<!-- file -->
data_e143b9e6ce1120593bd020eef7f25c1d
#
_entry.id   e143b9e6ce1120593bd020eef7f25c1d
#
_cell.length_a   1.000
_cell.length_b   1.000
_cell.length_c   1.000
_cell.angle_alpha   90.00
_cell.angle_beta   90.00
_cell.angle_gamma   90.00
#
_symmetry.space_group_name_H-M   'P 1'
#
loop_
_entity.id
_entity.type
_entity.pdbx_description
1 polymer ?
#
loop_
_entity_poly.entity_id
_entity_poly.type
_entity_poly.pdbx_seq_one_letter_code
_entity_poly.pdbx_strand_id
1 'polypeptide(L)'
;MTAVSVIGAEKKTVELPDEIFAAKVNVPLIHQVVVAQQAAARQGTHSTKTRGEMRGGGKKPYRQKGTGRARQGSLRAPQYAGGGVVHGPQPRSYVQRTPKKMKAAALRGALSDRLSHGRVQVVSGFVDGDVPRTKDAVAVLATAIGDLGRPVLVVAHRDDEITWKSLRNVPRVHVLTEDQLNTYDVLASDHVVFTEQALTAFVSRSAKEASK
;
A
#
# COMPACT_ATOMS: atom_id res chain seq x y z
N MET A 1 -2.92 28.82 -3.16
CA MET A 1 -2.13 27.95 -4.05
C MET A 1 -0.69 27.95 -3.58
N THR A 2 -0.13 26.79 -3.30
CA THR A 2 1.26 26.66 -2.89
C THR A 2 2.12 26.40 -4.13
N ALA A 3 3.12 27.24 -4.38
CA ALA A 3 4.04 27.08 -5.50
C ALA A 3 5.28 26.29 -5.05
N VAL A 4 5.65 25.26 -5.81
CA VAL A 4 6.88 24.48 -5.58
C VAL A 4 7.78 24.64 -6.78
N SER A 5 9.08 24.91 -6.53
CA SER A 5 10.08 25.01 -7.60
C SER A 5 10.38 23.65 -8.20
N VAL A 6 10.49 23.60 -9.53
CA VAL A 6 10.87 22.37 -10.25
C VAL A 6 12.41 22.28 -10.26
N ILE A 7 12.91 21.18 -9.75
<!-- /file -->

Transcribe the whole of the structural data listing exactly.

data_e143b9e6ce1120593bd020eef7f25c1d
#
_entry.id   e143b9e6ce1120593bd020eef7f25c1d
#
_cell.length_a   1.000
_cell.length_b   1.000
_cell.length_c   1.000
_cell.angle_alpha   90.00
_cell.angle_beta   90.00
_cell.angle_gamma   90.00
#
_symmetry.space_group_name_H-M   'P 1'
#
loop_
_entity.id
_entity.type
_entity.pdbx_description
1 polymer ?
#
loop_
_entity_poly.entity_id
_entity_poly.type
_entity_poly.pdbx_seq_one_letter_code
_entity_poly.pdbx_strand_id
1 'polypeptide(L)'
;MTAVSVIGAEKKTVELPDEIFAAKVNVPLIHQVVVAQQAAARQGTHSTKTRGEMRGGGKKPYRQKGTGRARQGSLRAPQYAGGGVVHGPQPRSYVQRTPKKMKAAALRGALSDRLSHGRVQVVSGFVDGDVPRTKDAVAVLATAIGDLGRPVLVVAHRDDEITWKSLRNVPRVHVLTEDQLNTYDVLASDHVVFTEQALTAFVSRSAKEASK
;
A
#
# COMPACT_ATOMS: atom_id res chain seq x y z
N MET A 1 -2.92 28.82 -3.16
CA MET A 1 -2.13 27.95 -4.05
C MET A 1 -0.69 27.95 -3.58
N THR A 2 -0.13 26.79 -3.30
CA THR A 2 1.26 26.66 -2.89
C THR A 2 2.12 26.40 -4.13
N ALA A 3 3.12 27.24 -4.38
CA ALA A 3 4.04 27.08 -5.50
C ALA A 3 5.28 26.29 -5.05
N VAL A 4 5.65 25.26 -5.81
CA VAL A 4 6.88 24.48 -5.58
C VAL A 4 7.78 24.64 -6.78
N SER A 5 9.08 24.91 -6.53
CA SER A 5 10.08 25.01 -7.60
C SER A 5 10.38 23.65 -8.20
N VAL A 6 10.49 23.60 -9.53
CA VAL A 6 10.87 22.37 -10.25
C VAL A 6 12.41 22.28 -10.26
N ILE A 7 12.91 21.18 -9.75